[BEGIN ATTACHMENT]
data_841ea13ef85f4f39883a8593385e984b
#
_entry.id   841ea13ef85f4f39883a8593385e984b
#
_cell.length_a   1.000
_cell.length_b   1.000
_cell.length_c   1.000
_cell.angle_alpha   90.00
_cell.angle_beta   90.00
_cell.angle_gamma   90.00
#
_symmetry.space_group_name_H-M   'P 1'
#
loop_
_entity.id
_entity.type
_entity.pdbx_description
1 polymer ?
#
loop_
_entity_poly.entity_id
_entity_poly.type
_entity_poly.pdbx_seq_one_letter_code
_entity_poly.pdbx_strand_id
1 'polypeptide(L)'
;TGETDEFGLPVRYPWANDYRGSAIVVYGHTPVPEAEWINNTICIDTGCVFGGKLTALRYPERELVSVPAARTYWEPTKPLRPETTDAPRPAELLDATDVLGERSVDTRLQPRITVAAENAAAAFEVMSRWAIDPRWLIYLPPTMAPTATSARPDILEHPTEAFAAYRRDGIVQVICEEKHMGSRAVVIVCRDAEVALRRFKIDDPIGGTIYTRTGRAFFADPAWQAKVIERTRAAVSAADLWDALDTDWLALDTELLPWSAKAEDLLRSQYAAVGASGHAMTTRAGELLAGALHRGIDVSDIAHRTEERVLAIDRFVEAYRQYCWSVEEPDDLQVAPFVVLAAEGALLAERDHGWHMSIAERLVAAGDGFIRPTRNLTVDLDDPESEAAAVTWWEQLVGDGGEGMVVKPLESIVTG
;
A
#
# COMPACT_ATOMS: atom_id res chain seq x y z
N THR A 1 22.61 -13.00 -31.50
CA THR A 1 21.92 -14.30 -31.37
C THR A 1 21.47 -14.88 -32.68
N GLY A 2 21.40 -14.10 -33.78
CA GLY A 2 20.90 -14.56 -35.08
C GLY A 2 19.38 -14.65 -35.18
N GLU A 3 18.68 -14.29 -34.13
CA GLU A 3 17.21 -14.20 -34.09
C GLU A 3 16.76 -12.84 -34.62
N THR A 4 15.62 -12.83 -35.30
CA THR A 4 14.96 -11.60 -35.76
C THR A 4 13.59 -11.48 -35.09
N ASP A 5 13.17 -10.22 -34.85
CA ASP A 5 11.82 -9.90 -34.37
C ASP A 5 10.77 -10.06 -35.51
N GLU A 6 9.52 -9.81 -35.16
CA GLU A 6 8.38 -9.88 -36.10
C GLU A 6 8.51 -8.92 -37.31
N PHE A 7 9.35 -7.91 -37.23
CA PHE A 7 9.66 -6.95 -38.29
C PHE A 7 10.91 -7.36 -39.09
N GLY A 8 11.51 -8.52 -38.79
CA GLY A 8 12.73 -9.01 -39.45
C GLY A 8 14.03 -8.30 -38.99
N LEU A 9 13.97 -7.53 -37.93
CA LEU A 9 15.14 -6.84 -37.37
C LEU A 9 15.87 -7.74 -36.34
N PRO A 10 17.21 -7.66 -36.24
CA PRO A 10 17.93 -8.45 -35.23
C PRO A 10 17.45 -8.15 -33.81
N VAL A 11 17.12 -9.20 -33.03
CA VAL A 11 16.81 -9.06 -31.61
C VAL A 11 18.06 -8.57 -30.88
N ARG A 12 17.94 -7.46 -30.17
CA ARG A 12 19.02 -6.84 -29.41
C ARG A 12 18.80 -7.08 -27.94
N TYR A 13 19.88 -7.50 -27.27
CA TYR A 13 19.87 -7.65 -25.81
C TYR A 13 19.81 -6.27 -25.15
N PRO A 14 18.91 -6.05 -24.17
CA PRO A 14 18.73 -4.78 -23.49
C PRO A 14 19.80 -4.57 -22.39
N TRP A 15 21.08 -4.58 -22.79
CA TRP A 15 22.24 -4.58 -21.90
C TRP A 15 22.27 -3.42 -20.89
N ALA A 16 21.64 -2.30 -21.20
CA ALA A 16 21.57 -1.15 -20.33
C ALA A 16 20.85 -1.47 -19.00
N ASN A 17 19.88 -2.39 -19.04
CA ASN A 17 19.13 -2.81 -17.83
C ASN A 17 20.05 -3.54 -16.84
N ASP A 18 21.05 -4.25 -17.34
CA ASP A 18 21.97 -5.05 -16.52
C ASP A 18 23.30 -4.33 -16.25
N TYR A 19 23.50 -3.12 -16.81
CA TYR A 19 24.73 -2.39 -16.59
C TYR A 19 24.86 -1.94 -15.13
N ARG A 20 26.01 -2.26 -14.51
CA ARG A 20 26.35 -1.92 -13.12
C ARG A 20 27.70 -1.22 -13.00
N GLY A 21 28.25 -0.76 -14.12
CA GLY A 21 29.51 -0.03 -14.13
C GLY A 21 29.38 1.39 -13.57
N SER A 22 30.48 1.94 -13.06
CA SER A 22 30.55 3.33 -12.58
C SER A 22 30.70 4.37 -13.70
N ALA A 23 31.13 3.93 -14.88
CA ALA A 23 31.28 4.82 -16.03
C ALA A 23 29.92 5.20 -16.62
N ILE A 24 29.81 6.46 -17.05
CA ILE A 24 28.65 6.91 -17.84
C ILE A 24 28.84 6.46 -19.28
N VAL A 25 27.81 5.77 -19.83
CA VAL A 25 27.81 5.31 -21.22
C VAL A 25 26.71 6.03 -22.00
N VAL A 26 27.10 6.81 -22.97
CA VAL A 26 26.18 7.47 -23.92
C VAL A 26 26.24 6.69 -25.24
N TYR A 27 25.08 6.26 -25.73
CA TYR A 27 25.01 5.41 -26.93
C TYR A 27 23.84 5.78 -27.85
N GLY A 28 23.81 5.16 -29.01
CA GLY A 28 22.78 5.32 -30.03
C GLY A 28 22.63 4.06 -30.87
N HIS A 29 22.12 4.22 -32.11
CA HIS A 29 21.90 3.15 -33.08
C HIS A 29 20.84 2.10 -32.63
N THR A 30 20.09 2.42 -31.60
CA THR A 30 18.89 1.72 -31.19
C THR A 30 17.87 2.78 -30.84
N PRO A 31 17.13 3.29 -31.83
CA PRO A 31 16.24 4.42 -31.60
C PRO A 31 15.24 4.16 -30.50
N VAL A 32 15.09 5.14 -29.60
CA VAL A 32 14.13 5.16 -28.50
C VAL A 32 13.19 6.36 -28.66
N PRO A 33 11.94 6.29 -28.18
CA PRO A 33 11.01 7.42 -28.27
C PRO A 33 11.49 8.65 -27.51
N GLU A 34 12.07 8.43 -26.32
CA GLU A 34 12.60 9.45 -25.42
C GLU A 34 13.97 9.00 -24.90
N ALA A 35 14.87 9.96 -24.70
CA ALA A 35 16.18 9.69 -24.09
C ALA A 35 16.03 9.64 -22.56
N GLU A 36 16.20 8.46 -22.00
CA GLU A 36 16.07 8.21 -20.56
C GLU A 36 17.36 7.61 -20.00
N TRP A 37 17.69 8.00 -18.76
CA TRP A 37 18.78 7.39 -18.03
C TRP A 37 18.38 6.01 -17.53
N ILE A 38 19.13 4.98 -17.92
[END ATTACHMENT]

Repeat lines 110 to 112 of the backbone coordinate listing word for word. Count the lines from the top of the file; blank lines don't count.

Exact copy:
CA TYR A 27 25.01 5.41 -26.93
C TYR A 27 23.84 5.78 -27.85
N GLY A 28 23.81 5.16 -29.01